Whether you are doing it for catering, a restaurant or just really want to put some class into a private party, course meals are an epic culinary project. That’s why choosing the dishes for each course is so paramount!

At the same time though, you can’t deny that it’s going to need some serious expense management to be worth it. Some dishes, while ambitious, might require really hard-to-get ingredients. But on the flip side, you don’t want to be too cheap.

This can be especially frustrating in the main course. There are a number of different types of meat you could be using for it, many of them expensive. Which one can be a nice balance between extravagance and affordability? Should you focus on red meat, or white meat? Could it possibly clash with dishes in the other courses?

The good news is that duck meat can certainly help answer those questions. Here are three reasons why:

1. It is white meat that shares red meat qualities.

As previously mentioned, duck is considered white meat but has the juicy tenderness that makes it similar to a steak. You can use this to your advantage whether you are planning a single main course, or breaking it down into the two main courses featuring red and white. With the right choice of recipe, duck can be used to complement other roasted dishes, or serve as the centerpiece of the entire dinner.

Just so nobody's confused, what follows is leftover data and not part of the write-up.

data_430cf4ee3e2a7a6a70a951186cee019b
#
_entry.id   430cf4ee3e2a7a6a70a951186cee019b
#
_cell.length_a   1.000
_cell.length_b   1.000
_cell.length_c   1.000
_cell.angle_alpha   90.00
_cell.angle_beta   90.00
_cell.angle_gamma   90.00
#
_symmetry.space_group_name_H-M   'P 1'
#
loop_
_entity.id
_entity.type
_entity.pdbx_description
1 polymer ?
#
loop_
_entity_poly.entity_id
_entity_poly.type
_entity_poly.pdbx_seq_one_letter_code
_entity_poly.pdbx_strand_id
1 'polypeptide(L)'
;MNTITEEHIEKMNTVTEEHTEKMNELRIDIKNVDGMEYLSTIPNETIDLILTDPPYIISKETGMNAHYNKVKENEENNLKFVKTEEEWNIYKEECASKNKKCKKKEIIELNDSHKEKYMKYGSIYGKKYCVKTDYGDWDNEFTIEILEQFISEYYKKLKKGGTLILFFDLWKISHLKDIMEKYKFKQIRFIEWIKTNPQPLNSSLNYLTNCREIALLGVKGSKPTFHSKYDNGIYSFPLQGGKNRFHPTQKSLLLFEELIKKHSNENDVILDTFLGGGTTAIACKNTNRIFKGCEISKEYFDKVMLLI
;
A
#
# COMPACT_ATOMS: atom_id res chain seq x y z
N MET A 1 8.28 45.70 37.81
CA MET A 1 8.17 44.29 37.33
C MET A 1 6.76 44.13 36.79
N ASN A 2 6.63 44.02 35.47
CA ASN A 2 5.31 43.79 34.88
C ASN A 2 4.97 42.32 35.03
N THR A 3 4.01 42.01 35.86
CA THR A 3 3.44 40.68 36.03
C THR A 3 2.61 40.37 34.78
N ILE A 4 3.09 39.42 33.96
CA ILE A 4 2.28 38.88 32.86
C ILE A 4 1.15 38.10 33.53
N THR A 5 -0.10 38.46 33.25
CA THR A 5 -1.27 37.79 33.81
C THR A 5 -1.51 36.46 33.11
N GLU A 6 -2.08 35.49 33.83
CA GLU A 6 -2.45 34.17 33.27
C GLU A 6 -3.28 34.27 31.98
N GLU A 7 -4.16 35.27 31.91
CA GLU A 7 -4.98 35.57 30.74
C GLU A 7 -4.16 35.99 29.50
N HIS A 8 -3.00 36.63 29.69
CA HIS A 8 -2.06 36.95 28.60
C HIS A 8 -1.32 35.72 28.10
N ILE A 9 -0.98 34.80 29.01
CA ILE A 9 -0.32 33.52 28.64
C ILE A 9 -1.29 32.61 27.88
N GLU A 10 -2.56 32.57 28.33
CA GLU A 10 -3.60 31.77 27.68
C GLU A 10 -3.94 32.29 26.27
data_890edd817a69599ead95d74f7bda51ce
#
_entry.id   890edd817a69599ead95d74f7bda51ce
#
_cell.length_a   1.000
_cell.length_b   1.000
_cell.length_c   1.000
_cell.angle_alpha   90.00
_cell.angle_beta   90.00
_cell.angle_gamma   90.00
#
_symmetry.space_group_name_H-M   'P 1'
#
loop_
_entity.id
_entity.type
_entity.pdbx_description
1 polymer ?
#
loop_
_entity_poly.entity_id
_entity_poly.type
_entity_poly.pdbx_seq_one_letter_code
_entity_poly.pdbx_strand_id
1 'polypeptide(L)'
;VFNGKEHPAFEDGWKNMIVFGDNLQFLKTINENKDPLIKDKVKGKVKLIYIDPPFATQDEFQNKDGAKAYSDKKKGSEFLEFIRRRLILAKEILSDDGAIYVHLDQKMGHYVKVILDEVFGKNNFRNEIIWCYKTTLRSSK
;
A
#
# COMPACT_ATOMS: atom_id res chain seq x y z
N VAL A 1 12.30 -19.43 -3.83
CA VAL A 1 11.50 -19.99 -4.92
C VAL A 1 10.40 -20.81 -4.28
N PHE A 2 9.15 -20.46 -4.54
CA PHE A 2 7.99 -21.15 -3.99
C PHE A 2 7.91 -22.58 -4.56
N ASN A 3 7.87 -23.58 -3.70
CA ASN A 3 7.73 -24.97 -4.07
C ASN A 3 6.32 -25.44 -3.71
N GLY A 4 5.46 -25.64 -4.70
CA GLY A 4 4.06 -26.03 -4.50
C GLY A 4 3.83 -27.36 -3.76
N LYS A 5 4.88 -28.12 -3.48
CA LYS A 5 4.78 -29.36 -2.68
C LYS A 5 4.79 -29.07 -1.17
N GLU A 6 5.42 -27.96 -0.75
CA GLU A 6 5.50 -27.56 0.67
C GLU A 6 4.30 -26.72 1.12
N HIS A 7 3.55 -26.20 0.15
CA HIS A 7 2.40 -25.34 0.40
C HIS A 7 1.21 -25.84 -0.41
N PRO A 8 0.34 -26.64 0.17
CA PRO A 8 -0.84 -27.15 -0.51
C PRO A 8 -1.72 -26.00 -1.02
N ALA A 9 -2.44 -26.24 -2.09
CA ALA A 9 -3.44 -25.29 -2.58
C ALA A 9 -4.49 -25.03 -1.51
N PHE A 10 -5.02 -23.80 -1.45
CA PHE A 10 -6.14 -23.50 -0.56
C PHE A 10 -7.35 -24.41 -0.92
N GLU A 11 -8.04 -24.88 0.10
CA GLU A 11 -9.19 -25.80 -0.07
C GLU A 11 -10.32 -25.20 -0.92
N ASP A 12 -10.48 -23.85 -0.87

2. Its cost is a good middle ground.

Duck may be more expensive than chicken, but it is not expensive as turkey. That makes it an easier pick if you are looking for something a bit more extravagant but not too pricey. Duck meat is more commercially available, both whole and in popular cuts (like breasts and legs). There are also ways to prepare duck that adds more value (such as using duck butter as oil in other recipes).

3. It matches well with a lot of options.

Remember, duck has been a main course feature in many cuisines (from British to Chinese). That should tell you a lot about how flexible it can be to plan courses around. Desserts of apples, honey and fruits are said to go well after duck. Likewise, vegetables and potatoes roasted in duck fat could be used for entrees.

Overall, understanding how duck is used in fine dining experience can be a great lesson on how these things are done while still being a bit more conservative when it comes to expense. Give it a try if you ever think of stepping up your dinner planning game!

Julia Billyard

Author Julia Billyard

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